Side note: more and more, pumpers working the Texas, Oklahoma, and New Mexico oil fields are of Spanish descent. Most of these guys do a hell of a job, but from time to time they may have difficulties communicating some of the more complex issues over the phone due to language limitations. In these particular cases, the camera function on the iPad really comes in handy… pumpers photograph the issue, send it over, and move on with the rest of their route. Through photos, engineers and experienced operations managers can visually interact with the oilfield, allowing you to scale your knowledge over your entire army of pumpers, all from HQ.

As we come across other oilfield apps that are well suited for the patch, we’ll do our best to keep you updated. Until then, and please feel free to post any other apps you’ve stumbled across in the comments below!


We just wanted to throw out a BIG “thank you!” to the Oklahoma Marginal Well Commission for putting together the Lease Pumper Handbook for pumpers, gaugers, and well tenders everywhere…

handbook for pumpers and lease operators

For those of you unfamiliar with the Marginal Well Commission, their mission is to define, identify, and evaluate the economic and operational factors of marginally producing oil and natural gas wells, and to ensure that appropriate efforts are made to extend the life of these wells…

With 500 some-odd pages on the topic of “oil lease pumping”, the handbook is a great introduction for the beginner pumper — or, the one-off app company that’s breaking its back to make great software for operators and their pumpers 🙂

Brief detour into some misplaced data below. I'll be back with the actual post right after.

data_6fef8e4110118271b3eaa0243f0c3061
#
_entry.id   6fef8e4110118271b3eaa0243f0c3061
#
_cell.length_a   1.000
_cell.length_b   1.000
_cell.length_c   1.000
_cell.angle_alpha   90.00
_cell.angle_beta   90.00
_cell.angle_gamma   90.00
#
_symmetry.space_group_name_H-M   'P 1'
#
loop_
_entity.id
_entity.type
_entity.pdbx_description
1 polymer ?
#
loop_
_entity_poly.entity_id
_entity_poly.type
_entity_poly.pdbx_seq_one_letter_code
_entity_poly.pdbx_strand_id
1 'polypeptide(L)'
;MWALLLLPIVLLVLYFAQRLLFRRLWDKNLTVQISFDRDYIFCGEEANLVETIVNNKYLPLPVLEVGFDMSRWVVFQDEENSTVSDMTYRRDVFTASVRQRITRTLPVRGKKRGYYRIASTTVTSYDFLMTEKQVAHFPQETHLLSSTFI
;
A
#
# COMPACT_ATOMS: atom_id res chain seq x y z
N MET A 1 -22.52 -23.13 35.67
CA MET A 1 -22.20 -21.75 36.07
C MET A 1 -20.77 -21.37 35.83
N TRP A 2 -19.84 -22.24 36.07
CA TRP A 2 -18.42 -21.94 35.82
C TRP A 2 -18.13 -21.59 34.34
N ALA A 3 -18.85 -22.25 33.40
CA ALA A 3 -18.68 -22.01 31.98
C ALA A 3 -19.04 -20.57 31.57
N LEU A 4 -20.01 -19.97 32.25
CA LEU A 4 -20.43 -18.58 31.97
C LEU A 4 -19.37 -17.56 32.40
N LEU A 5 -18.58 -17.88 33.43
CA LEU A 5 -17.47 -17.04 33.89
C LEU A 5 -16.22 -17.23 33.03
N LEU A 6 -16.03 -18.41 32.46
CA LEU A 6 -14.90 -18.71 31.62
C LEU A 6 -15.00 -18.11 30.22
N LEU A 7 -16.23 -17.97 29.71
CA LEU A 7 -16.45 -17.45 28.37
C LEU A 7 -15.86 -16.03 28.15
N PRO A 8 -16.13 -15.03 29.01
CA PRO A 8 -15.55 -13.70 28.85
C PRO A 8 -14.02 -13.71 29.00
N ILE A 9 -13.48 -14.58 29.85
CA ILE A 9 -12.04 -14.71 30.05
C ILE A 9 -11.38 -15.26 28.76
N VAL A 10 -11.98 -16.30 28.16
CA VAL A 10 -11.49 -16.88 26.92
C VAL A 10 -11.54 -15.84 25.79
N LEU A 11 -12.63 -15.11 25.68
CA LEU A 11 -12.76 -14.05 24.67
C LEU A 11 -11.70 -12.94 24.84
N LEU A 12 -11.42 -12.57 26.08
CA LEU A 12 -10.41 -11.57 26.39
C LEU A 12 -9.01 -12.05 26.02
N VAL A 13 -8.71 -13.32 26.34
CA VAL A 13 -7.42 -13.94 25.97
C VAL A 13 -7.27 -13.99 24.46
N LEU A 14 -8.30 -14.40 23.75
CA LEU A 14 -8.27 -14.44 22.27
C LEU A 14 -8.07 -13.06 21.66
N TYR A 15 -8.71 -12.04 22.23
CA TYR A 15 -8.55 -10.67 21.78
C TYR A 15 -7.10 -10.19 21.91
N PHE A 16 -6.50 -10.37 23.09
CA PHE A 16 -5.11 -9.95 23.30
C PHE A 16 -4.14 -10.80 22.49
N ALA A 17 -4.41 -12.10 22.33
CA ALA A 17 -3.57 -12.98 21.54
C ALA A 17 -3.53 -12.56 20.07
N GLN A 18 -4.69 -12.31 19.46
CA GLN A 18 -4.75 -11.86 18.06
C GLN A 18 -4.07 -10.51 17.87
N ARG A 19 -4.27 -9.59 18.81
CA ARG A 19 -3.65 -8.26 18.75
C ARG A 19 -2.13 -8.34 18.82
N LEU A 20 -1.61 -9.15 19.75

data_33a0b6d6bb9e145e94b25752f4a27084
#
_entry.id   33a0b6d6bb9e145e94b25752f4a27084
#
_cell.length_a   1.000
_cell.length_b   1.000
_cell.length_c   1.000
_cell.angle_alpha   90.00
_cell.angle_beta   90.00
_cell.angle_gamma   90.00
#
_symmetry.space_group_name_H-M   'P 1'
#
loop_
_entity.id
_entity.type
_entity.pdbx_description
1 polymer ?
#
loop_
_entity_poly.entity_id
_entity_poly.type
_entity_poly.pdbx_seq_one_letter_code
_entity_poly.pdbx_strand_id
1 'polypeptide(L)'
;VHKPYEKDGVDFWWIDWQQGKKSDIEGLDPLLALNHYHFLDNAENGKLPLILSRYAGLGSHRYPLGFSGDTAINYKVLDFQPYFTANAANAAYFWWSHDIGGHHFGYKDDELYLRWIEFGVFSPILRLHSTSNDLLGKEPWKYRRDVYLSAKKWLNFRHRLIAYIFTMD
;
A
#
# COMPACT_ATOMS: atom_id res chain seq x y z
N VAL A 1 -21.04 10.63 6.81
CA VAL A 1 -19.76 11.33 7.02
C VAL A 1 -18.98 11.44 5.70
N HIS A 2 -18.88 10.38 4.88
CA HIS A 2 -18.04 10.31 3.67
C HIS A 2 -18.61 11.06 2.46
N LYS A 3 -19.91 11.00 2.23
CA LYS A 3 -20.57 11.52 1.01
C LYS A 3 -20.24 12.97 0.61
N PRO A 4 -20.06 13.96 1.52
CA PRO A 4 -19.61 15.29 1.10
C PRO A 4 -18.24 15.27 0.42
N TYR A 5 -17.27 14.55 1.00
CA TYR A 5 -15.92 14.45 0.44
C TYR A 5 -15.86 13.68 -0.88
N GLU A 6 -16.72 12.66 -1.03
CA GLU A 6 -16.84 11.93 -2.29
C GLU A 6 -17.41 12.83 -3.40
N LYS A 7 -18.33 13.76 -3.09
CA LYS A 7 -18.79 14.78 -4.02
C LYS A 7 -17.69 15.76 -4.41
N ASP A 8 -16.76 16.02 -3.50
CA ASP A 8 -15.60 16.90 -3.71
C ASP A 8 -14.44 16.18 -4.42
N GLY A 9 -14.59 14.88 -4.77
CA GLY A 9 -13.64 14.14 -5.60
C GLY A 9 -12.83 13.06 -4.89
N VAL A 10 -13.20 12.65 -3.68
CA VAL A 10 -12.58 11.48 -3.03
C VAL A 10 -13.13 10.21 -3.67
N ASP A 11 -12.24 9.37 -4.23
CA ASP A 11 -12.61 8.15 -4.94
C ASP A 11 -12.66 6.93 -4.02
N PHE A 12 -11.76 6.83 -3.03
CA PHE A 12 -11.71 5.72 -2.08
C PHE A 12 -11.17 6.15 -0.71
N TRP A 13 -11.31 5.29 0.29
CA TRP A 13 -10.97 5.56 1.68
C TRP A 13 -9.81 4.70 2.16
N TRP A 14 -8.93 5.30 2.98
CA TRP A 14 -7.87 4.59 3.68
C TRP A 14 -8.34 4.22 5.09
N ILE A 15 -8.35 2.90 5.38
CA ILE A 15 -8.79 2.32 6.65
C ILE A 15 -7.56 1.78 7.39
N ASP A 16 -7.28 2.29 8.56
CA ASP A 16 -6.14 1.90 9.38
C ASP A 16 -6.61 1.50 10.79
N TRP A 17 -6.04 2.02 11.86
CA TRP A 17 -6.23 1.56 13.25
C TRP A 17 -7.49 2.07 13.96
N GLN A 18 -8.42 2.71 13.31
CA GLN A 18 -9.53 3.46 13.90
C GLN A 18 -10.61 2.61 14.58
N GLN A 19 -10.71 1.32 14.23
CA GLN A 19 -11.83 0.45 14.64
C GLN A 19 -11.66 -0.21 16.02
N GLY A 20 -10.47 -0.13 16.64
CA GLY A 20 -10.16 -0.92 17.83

MWC has posted PDF hot-links to every chapter here

**UPDATE! As of 7/3/2013, links are broken… most likely due to MWC being absorbed by the OERB — anyways, we hate to see such a useful document go away, so until we hear something, we’ll post it here:

Lease Pumpers Handbook

Also, oilfield.com has scraped and re-posted the contents of the pumper’s handbook, which can be viewed by clicking here

Enjoy!! (… ’cause we certainly did!)

Last month, head engineer of IT Operations for one of the country’s largest operators called to inquire about GreaseBook oil and gas production software (a simple mobile designed explicitly for the independent operators and their pumpers).

His company has a net value of $20BB dollars, and operates close to 10,000 wells in the continental US. This engineer, who we’ll call Will, told us that he had fit every one of his production assets over a certain CAPEX with the latest in real-time optimization tools and sensors, and outfitted every man in his army of pumpers with a “dog bone” device — enabling his gaugers to drive up to any lease and immediately download its production data.

So, what the heck did he want with GreaseBook?

Will had a hunch (or, what some may classify as more of a sinking feeling…)

While the large independents and the supermajors had entrenched themselves in advanced analytics software, data repositories, and massive IT departments to oversee it all — when it comes to managing their production, they may have missed the mark (uggh).

Monitor your oil well with an app

Basically, what took some of these companies the better part of a decade to design and build, can now be replicated by the small independent operator, with better results, in less than an afternoon. You see, Will’s company had been so concerned about systems design, that they had forgotten all about the human element of operating an oil & gas lease…

Will told us, “What you guys have done is blend the new with the old… where our Pumpers have virtually no interaction with our properties, your system forces pumpers to tune-in to the pulse of the well. This pays out dividends in time savings to engineers and operations managers, who no longer have to spend time micro managing their pumpers, and admin who no longer have to track down and file those greasy run tickets.”

Business is forever on the lookout for a technical whiz-bang that promises to automate away part of the work.

So, why do people focus on the technical rather than the human side of work?